Evart Police Department seeks support for millage


EVART — Evart residents who spoke at a meeting on Wednesday for the public safety millage expressed frustration about paying more taxes, but ultimately said they would vote in favor of the millage in the upcoming election.

The meeting, held at Evart City Hall, was an opportunity for residents to ask questions and express concerns about the millage on the Nov. 4 ballot.

The proposed millage asks for 1.8 mills over a five-year period, which is expected to raise $68, 479 for police and fire services in its first year. The average Evart property owner would pay $68 each year.

With a staff of only three police officers, the department is struggling and the funds are necessary to its survival, said Evart Police Chief Kendra Backing.

“We’re pretty bare bones and we’re struggling to keep up with services to the community,” Backing said. “We’re trying to keep up with the complaints we get and still be able to make it to public events.”

The officers enjoy helping out at public events and it adds to the community, but it’s not their main job, Backing said. In 2013, the Evart Police Department received 1,760 calls for service.

With a constant workload and the department spread thin, Backing said there is a need for extra help. Officers regularly take calls even when they are supposed to have a day off and hardly ever are able to take vacation.

The money from this millage would help cover the cost of hiring a part-time officer to fill in the gaps in shifts and assists officers when needed, Backing said.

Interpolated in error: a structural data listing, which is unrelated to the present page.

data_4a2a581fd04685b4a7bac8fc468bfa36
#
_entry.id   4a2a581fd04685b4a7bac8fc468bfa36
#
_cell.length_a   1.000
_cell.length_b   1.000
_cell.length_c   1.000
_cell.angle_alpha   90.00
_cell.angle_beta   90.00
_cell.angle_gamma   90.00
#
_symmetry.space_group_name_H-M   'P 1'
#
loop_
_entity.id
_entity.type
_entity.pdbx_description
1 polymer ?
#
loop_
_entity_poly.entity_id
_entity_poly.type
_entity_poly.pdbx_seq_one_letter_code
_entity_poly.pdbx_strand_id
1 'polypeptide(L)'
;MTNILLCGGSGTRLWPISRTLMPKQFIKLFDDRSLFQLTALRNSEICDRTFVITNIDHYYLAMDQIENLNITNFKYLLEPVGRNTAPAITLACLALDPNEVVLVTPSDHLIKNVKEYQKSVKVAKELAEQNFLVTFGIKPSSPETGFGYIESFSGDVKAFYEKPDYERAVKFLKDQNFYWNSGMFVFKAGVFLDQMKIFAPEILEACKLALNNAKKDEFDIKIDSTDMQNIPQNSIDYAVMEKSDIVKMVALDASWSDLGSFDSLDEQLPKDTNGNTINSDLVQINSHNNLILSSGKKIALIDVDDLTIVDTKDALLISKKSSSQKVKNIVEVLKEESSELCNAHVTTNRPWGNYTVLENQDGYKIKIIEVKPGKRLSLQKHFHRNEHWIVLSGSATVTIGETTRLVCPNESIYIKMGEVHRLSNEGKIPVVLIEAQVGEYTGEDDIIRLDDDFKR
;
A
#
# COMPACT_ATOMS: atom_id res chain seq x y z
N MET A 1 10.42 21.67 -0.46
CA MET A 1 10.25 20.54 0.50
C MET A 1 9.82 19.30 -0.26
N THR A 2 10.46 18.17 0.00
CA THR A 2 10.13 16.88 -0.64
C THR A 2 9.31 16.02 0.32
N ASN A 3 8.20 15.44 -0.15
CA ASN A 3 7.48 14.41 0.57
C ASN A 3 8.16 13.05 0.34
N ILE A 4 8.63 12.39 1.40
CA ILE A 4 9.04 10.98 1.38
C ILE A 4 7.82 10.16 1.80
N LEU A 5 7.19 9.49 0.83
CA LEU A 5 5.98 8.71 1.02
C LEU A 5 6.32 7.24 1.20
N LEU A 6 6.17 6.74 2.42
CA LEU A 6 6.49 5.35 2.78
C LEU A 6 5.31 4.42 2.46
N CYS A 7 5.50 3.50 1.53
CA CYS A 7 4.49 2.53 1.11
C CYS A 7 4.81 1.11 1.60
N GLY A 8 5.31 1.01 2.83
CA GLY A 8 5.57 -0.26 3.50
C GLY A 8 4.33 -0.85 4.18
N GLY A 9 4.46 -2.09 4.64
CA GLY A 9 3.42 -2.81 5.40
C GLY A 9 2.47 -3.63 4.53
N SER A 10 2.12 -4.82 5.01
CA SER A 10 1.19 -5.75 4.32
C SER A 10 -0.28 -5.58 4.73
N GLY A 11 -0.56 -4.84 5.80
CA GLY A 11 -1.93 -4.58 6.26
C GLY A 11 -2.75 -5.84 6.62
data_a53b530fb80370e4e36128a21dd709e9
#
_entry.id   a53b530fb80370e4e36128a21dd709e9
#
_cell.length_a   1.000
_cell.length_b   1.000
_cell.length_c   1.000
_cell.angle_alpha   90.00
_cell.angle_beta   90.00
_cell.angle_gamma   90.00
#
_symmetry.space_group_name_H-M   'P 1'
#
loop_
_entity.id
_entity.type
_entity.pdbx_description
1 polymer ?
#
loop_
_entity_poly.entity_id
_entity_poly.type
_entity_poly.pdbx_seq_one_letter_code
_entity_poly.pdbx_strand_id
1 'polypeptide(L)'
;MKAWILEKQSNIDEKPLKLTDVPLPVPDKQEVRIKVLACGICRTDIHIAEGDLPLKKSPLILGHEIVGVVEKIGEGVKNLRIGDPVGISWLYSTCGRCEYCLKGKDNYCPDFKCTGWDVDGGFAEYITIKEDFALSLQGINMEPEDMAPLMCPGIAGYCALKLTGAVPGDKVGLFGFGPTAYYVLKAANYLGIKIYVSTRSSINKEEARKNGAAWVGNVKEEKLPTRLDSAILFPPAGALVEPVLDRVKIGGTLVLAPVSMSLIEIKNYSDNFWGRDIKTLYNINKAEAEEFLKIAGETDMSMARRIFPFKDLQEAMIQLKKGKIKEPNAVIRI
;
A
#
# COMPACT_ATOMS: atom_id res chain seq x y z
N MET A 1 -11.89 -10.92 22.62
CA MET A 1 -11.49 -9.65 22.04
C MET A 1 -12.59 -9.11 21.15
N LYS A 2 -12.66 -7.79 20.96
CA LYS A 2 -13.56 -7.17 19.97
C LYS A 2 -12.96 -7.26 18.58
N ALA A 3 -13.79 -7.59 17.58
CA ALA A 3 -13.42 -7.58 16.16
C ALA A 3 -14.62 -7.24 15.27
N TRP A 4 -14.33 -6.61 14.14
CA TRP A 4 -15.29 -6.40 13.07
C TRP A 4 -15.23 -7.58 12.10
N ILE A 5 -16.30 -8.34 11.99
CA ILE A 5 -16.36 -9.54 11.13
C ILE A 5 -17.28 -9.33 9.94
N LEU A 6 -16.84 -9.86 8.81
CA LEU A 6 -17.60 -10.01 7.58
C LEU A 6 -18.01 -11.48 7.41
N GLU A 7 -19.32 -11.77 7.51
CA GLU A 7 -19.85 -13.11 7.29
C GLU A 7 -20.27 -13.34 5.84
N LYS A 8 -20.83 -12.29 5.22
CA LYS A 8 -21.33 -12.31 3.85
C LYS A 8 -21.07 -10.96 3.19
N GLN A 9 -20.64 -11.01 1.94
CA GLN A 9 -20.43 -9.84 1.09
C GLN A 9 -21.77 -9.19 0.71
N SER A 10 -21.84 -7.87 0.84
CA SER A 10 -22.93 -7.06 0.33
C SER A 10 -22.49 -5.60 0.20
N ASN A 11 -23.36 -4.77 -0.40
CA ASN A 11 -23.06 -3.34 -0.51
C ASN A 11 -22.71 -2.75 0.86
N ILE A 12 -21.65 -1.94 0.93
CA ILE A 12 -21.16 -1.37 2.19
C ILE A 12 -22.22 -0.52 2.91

“We are bending over backward just to even cover our shifts,” Backing said. “It’s never ending because there’s only three of us, and God forbid one of us was ever injured, but what would we do?”

The department also would potentially be able to hire a part-time secretary if the millage passes. Currently, the office does not have anyone there to greet people stopping in to the office or to answer the phones. With officers out performing their duties, the police department is often locked up, Backing said.

The funds from the millage also could be used to offset the costs the city pays for fire service. The city is responsible for paying $30,000 from the general fund each year to pay for Evart fire services, and a portion of the collected funds from the millage could be put toward that expense.

While Backing knows it’s difficult to ask people to reach into their pockets at this time, the money is worth it to maintain, and possibly improve, the services the Evart community is accustomed to from its police department. With dwindling funding from the city, Backing said it’s possible the police department will not be around much longer without the passage of the public safety millage.

The turnout for the meeting was low, with only a handful of attendees. Those who spoke also vented about other city issues, but ultimately voiced support for millage.

“Your millage is probably going to pass because people don’t want to give up their police,” Dan Kleeves said. “I don’t want to either because we need our police and we need our fire, but in the future we’ve got to figure something else out; we’ve got to look at other avenues.”